In his journals, Gerard Manley Hopkins used two terms, "inscape" and "instress," which can cause some confusion. By "inscape" he means the unified complex of characteristics that give each thing its uniqueness and that differentiate it from other things, and by "instress" he means either the force of being which holds the inscape together or the impulse from the inscape which carries it whole into the mind of the beholder:
There is one notable dead tree . . . the inscape markedly holding its most simple and beautiful oneness up from the ground through a graceful swerve below (I think) the spring of the branches up to the tops of the timber. I saw the inscape freshly, as if my mind were still growing, though with a companion the eye and the ear are for the most part shut and instress cannot come.
The concept of inscape shares much with Wordsworth's "spots of time," Emerson's "moments," and Joyce's "epiphanies," showing it to be a characteristically Romantic and post-Romantic idea. But Hopkins' inscape is also fundamentally religious: a glimpse of the inscape of a thing shows us why God created it. "Each mortal thing does one thing and the same:/ . . myself it speaks and spells,/ Crying Whát I dó is me: for that I came. "
[Hopkins] felt that everything in the universe was characterized by what he called inscape, the distinctive design that constitutes individual identity. This identity is not static but dynamic. Each being in the universe 'selves,' that is, enacts its identity. And the human being, the most highly selved, the most individually distinctive being in the universe, recognizes the inscape of other beings in an act that Hopkins calls instress, the apprehension of an object in an intense thrust of energy toward it that enables one to realize specific distinctiveness. Ultimately, the instress of inscape leads one to Christ, for the individual identity of any object is the stamp of divine creation on it.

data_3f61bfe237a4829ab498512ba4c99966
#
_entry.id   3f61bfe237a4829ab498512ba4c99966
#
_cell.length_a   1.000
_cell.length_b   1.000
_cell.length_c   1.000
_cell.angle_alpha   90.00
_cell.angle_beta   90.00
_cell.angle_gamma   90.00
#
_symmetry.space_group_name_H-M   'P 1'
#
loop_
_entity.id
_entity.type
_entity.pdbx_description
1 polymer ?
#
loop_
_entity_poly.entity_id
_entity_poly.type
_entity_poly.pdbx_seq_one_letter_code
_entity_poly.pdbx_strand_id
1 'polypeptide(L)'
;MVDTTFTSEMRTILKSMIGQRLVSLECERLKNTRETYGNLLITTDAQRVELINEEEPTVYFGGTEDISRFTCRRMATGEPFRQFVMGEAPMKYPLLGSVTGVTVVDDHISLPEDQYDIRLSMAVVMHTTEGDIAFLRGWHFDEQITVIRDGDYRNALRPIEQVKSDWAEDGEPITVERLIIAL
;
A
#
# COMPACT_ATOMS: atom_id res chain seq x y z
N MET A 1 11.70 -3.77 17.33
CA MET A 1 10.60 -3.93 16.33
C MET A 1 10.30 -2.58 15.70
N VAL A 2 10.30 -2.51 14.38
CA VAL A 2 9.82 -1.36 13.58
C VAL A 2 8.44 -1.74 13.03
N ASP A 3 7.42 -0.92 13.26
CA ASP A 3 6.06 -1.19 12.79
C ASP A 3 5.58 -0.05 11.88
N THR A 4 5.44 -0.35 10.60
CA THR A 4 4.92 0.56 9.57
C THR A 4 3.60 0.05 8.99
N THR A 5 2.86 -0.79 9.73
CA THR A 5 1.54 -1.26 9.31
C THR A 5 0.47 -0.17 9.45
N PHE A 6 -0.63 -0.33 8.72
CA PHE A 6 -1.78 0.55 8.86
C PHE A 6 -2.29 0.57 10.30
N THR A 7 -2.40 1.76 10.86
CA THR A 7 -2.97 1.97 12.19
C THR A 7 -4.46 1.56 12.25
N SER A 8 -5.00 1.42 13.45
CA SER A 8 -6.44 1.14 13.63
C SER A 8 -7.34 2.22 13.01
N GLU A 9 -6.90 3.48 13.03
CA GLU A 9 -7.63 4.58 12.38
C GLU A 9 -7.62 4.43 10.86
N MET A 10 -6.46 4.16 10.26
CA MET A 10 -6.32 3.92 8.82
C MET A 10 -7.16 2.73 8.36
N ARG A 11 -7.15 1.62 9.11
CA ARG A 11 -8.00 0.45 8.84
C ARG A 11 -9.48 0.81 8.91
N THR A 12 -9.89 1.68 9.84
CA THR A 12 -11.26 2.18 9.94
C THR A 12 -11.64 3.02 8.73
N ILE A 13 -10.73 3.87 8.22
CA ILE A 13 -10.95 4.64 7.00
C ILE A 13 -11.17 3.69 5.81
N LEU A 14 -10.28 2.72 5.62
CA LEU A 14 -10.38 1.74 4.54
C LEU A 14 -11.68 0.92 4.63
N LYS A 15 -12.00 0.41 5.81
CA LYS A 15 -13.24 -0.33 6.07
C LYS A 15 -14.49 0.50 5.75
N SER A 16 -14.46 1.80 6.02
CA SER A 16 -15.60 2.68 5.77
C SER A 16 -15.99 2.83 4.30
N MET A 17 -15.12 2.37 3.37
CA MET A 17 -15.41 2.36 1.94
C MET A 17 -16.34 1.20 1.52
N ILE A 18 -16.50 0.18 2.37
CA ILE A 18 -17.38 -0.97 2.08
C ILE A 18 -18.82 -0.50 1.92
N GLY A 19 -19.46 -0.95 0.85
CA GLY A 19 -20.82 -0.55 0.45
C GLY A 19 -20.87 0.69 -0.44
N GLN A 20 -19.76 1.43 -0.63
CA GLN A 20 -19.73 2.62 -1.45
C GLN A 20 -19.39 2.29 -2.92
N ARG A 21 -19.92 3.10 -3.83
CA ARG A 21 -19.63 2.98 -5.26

The theoretic stuff about inscape and the sprung rhythms is fascinating but my personal experience is sometimes it's got in the way of me just appreciating the poems themselves. But that's what tends to happen with me, I read the background notes more than the thing itself.
I only vaguely understood the echo poem but it didn't matter because it was so bewitchingly written.
Inscape was the thing that drew me to Hopkins in the first place but I never got beyond the theory and to actually pick that theory out of his poems. I always thought he was a handsome chap though. So an interesting thread to me.